It’s no coincidence that the villains in the Harry Potter and Star Wars franchises bear a clear resemblance to the Nazis. They’re following the Indiana Jones rule that Nazis make a perfect standard-issue villain: clearly evil, instantly recognizable, uncontroversial—and non-partisan. You might not know it to hear some of today’s fevered rhetoric, but Republicans hate Nazis, too.

Yet that indicates the limits of invoking these stories in adult discussions of politics. The moral themes of these franchises are broad, simple, and general, but they’re also a little vague and simplified. You can certainly draw political analogies from them. The problem is that you can draw too many analogies. I could compare Democrats to the bumbling and ineffectual Ministry of Magic, or point out that they are often on the side of the Empire rather than the Republic. Or that Han Solo would absolutely be a pro-blaster-rights libertarian. I mean, can anyone deny that? People who don’t share my politics could draw different analogies. The themes are so broad and universal that many different messages could be read back into them from an adult context.

But that’s not their purpose. In the minds of their young readers, stories like this establish a base sense about the need to choose between good and evil—but it’s only a foundation, and detailed questions about what exactly is good and evil in the real world and how you tell the difference, let alone how this applies to the individual mandate or insurance coverage for pre-existing conditions—all of that is left for later, as it has to be.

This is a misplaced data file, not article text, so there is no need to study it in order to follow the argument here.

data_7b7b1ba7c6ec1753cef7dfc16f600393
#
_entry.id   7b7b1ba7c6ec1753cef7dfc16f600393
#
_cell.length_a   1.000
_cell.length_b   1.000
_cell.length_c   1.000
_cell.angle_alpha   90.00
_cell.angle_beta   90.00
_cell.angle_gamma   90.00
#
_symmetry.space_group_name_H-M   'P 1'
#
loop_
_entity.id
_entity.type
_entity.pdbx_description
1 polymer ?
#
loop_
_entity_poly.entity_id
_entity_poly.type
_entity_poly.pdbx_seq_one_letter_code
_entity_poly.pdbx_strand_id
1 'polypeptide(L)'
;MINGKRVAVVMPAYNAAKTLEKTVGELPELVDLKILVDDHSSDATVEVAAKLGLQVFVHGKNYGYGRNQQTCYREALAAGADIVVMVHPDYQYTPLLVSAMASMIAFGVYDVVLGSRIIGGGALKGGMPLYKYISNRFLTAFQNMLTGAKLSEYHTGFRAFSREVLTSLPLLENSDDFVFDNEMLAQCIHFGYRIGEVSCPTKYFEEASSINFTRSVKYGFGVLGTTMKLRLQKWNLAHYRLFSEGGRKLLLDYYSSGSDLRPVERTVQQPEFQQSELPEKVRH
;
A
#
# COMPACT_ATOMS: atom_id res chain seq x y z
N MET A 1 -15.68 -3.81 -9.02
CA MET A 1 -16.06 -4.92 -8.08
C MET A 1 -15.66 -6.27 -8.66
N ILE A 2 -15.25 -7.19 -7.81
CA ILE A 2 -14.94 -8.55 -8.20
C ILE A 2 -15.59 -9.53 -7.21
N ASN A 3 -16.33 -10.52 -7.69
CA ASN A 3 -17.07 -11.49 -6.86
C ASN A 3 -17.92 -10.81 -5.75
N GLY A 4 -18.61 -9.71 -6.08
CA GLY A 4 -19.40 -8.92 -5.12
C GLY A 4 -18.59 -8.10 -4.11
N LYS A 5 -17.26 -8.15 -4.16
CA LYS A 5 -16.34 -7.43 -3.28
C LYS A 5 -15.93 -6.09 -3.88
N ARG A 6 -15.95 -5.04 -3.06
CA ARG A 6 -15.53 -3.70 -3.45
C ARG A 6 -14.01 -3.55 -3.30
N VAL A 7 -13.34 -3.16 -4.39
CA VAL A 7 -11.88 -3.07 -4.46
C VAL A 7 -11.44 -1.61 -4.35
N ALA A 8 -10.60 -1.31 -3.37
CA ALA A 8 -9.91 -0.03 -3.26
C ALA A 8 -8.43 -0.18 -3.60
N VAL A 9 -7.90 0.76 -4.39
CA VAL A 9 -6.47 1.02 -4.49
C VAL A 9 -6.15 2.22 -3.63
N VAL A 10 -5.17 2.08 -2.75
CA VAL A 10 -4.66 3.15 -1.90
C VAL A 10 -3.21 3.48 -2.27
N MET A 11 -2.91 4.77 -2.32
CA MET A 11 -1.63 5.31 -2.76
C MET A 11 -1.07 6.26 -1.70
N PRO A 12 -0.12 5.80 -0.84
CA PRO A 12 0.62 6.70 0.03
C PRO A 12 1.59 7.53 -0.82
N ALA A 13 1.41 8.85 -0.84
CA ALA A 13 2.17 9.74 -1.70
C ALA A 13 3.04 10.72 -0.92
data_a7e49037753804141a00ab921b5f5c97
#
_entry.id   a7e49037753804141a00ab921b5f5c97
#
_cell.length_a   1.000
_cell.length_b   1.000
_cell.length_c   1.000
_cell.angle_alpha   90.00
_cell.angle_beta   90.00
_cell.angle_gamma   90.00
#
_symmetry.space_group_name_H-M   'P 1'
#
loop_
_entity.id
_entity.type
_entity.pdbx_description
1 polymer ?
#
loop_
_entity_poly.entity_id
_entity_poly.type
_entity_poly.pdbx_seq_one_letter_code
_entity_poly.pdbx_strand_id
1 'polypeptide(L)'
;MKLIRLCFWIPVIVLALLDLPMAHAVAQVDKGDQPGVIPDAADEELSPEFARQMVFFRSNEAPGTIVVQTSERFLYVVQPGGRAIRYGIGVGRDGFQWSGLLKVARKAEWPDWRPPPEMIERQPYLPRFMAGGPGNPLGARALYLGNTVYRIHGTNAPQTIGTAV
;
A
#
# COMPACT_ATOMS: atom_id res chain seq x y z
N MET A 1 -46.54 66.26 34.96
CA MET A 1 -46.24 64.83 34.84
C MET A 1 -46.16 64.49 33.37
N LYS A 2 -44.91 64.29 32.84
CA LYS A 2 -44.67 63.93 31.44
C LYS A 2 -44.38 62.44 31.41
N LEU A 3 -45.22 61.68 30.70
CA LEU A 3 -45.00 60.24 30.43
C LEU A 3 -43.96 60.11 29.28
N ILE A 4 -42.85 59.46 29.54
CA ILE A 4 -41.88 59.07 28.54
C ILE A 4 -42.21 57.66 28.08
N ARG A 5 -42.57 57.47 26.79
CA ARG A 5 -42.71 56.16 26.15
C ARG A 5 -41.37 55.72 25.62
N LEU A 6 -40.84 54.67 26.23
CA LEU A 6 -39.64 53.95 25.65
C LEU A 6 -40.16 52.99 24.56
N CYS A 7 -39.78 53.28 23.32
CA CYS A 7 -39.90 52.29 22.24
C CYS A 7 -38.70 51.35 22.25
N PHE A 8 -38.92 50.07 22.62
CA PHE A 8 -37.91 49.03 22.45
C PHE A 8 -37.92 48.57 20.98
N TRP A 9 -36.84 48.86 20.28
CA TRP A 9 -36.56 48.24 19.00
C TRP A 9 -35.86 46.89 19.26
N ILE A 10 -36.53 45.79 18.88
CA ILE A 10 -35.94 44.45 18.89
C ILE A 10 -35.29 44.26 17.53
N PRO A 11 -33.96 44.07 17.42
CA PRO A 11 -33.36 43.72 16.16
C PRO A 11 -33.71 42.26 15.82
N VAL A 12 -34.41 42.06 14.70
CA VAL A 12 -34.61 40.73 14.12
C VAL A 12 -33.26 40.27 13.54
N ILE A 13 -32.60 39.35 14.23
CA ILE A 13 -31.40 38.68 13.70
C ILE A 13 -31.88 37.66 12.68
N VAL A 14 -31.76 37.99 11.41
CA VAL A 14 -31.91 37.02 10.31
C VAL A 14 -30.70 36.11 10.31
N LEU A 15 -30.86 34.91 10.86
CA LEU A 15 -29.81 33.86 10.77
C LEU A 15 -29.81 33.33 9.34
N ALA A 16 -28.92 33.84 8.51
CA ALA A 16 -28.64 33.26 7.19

That’s why it’s such a disservice to this literature to try to use it as a weapon for scoring points in the political conflicts of the moment. It takes themes that are universal and timeless and makes them merely partisan and topical. I don’t begrudge someone like Joanne Rowling having her own personal political opinions, but I suspect she would want her work to have a life far beyond those opinions—that she would want new readers to discover the Harry Potter novels 20 years from now or 100 years from now and to be able to enjoy them without knowing a thing about the Trump administration.